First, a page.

Memorial Yay

Again this (U.S.) I honor , deserters and others not stupid enough to be darwinized at the command of their parentlandjurisdiction’s politicians.

12 Responses

  1. […] Mike Linksvayer on Memorial Day (and I approve his message at 51%): Again this Memorial Day (U.S.) I honor draft dodgers, deserters and others not stupid enough to be darwinized at the command of their parentland jurisdiction’s politicians. […]

  2. Gordon Mohr says:

    Aren’t deserters from a volunteer army deadbeats?

  3. Depends on what sort of contract one may consent to. Why should there be different standards for contracts with the state?

  4. Gordon Mohr says:

    There shouldn’t be different standards for this ‘state’ thing. But ‘the state’ is almost too abstract to discuss.

    The army, on the other hand, should be easy to understand. It is often at battle around the world — in Iraq, for 15+ years, at varying levels of intensity. It offers enlistees payments, training, and other social benefits in return for massive control over their live/work conditions, including an option to deploy them into one of its various violent and possibly deadly wars.

    The army is not a fly-by-night operator offering unclear terms — it’s been at this for hundreds of years, and there are libraries filled with details of its practices. In the United States, no one has been drafted for over 30 years.

    So you could dislike the involuntary way the army is funded, its particular choice of battles, its customary de facto immunity from other standards of civilized behavior, its culture and effects on society, and the terms it offers for enlistees — but still find no honor in those who agree to its terms, collect the benefits, then refuse to honor the deployment call option.

    Draft resisters, at least, are asserting their right to run their own lives, and through their resistance, make an all-volunteer army more likely (where it does not already exist). Volunteers-who-desert, on the other hand, recklessly enter contracts about serious matters but then break them unilaterally, making a draft more likely.

  5. Anton says:

    Recently some have had their enlistments involuntarily extended; is that in the contract?

  6. Gordon Mohr says:

    Wikipedia suggests it’s in the contract.

    Conscription in the United States:

    The U.S. armed forces are now designated as “all-volunteer”, although, in 2004 as well as during the 1991 Gulf War, some personnel were kept in the military longer than they expected. However, this was consistent with enlistment contracts due to a clause that permits retention based on the needs of the military called the stop-loss policy.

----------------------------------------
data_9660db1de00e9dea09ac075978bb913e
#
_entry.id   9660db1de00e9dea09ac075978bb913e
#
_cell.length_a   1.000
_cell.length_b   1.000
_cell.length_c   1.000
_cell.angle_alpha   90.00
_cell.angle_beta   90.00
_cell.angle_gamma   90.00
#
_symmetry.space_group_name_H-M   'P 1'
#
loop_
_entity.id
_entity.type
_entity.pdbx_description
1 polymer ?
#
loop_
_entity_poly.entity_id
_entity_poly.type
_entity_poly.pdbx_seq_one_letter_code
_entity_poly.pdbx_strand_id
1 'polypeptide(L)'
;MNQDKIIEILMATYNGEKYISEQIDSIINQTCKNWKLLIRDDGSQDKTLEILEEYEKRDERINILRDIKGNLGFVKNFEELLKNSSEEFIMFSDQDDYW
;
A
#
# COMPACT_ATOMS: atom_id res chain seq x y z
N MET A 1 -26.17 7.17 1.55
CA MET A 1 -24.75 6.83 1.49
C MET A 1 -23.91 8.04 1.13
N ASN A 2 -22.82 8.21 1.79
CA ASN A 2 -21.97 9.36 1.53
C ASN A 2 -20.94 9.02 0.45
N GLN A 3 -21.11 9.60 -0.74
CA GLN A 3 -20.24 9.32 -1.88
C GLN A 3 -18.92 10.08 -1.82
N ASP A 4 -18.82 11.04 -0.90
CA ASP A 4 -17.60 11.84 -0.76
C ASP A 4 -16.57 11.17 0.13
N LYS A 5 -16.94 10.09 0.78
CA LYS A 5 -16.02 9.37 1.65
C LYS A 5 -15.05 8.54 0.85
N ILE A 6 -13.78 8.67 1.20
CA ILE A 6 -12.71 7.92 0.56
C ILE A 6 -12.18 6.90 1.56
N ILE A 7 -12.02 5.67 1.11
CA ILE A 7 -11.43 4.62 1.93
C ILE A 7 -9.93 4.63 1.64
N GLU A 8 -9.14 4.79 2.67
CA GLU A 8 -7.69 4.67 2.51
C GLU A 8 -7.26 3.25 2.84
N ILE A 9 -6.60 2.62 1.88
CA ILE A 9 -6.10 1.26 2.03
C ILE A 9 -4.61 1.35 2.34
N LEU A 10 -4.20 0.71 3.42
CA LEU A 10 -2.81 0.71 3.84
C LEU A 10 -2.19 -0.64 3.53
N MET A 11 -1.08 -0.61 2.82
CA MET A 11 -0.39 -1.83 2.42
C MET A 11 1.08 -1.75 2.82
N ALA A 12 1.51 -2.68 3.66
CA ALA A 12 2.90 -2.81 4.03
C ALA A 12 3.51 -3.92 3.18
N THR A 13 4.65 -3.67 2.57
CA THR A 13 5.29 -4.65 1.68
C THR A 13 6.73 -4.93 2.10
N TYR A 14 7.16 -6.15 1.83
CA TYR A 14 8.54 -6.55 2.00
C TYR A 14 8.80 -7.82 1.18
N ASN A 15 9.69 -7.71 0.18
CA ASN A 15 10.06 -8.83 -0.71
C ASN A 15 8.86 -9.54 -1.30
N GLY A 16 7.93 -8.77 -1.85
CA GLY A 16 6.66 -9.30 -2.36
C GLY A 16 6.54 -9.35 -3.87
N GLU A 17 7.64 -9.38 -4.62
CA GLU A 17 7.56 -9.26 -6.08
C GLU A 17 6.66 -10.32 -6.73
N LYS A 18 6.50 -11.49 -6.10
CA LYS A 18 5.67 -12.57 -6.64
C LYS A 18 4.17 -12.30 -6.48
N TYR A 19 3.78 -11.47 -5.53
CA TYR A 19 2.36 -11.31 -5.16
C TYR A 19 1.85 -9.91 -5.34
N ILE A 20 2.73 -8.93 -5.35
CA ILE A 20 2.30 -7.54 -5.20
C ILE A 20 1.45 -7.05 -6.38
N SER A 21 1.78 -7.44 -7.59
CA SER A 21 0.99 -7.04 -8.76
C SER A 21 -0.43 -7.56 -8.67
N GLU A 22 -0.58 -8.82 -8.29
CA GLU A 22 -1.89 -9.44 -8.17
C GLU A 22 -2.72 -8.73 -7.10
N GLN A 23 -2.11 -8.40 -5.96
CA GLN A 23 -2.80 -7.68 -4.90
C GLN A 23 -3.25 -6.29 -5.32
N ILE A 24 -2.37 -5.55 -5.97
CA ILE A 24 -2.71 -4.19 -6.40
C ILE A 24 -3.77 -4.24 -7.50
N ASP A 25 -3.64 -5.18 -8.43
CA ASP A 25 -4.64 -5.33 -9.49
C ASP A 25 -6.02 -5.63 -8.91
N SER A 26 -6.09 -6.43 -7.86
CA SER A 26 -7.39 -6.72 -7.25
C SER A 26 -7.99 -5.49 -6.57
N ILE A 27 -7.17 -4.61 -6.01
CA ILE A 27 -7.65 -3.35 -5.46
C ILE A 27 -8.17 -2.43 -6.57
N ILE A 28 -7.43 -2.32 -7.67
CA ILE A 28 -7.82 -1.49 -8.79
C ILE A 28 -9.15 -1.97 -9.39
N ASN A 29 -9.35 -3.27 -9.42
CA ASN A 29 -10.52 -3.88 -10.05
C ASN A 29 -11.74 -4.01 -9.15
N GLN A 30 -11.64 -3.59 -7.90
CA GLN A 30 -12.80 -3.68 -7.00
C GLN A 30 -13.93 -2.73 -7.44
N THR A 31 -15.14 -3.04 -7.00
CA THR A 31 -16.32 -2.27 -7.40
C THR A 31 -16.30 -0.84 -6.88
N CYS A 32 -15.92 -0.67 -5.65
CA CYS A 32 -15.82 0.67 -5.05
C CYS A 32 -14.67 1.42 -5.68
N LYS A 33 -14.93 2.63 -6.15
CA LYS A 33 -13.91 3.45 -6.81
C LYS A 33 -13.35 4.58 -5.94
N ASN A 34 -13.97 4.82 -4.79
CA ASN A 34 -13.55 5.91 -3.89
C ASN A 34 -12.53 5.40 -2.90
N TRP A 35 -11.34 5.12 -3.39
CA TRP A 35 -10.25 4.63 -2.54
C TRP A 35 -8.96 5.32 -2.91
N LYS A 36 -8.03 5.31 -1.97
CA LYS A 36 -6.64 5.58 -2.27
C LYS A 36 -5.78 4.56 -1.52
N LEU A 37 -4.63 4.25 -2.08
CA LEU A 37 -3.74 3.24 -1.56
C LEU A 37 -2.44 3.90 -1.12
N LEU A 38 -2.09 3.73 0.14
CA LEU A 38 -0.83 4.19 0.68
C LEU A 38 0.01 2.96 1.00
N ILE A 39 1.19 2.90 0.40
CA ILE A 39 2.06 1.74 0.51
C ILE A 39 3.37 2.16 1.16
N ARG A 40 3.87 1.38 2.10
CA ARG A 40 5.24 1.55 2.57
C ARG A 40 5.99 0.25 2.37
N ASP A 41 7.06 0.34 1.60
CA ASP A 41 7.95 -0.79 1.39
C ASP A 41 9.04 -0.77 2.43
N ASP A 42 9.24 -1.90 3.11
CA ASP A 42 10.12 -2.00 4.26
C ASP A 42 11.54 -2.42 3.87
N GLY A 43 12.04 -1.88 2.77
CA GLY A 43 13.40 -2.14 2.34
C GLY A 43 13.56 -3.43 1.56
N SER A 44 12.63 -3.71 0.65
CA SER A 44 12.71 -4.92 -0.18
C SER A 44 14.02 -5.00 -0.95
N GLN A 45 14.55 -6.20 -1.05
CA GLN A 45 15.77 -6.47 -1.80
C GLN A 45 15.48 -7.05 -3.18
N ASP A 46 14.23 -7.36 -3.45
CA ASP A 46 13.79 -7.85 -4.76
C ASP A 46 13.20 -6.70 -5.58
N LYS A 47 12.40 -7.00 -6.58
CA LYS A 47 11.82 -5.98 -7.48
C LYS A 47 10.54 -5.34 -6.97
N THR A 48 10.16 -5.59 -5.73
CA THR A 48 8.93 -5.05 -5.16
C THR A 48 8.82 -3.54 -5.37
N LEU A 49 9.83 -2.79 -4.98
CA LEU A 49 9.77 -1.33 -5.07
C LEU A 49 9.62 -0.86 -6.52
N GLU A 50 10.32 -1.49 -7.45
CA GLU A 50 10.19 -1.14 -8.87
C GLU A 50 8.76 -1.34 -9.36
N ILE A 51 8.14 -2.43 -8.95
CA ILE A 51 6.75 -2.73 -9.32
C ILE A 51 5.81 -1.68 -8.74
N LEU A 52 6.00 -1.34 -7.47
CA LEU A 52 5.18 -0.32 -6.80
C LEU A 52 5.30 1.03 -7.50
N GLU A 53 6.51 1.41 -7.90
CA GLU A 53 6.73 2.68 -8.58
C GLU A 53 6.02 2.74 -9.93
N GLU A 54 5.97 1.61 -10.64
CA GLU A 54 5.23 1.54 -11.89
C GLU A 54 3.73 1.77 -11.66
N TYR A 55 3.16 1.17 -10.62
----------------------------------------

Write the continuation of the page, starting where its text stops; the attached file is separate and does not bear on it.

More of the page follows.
7. ryu says:

    Techicality/definitions setting aside, many of the soldiers were born into certain social classes where there was not much choice but to join the military “voluntarily”.

  8. ryu, that’s pure hyperbole.

    Gordon, I honor volunteer army deserters for the same reason I might honor a reformed criminal, even one who broke solemn agreements with fellow criminals in the process of getting out. On an absolute scale, they’re idiots. I should only honor people who never joined in the first place. Unfortunately, the exceptional turnaround story is more compelling.

  9. Gordon Mohr says:

    The world I’d like to live in requires people to be able to voluntarily contract to take on dangerous risks in return for compensation — try speculative medical treatments, perform hazardous work (like firefighting), donate spare organs, enlist in private security forces doing episodic life-threatening work — and then be held to that commitment. Otherwise, a voluntarist society becomes less likely.

    ryu, enlistees graduate from high school at a higher rate (98%) than the general population (75%) and their home zip codes have about the same household incomes as the nation as a whole. No one is more forced to join the military than they are forced to take any other job, and if in fact a person can thrive in the military but not at, say, McDonald’s, that’s evidence the military culture/contract offers some unique benefits for certain kinds of people.

    Perhaps the high schools don’t teach people enough to understand the military contract. Perhaps that’s even why the schools are government-run. But that’s a whole ‘nuther issue.

  10. I doubt upholding the validity of contracts with the government that would not be upheld between private parties is on the path to allowing more creative private contracting. To the contrary, different standards of contractability(?) for government seems symptomatic of the paternalism that disallows creative private contracts.

  11. Gordon Mohr says:

    I’m not suggesting ‘the government’ (?) be able to enter any special contracts. I’m suggesting the kinds of contracts entered by the army and recruits are not, categorically, contracts that we outside observers should consider null and void.

    In fact, I’d like other non-army institutions to be able to offer (and enforce) similarly exotic and risky contracts. That would enable more progress in replacing traditionally involuntary arrangements with private agreements, just like we’ve replaced the draft with voluntary enlistment.

  12. […] year, another fine day to honor draft dodgers, deserters, and anyone with enough sense to not join the murderous gangs […]

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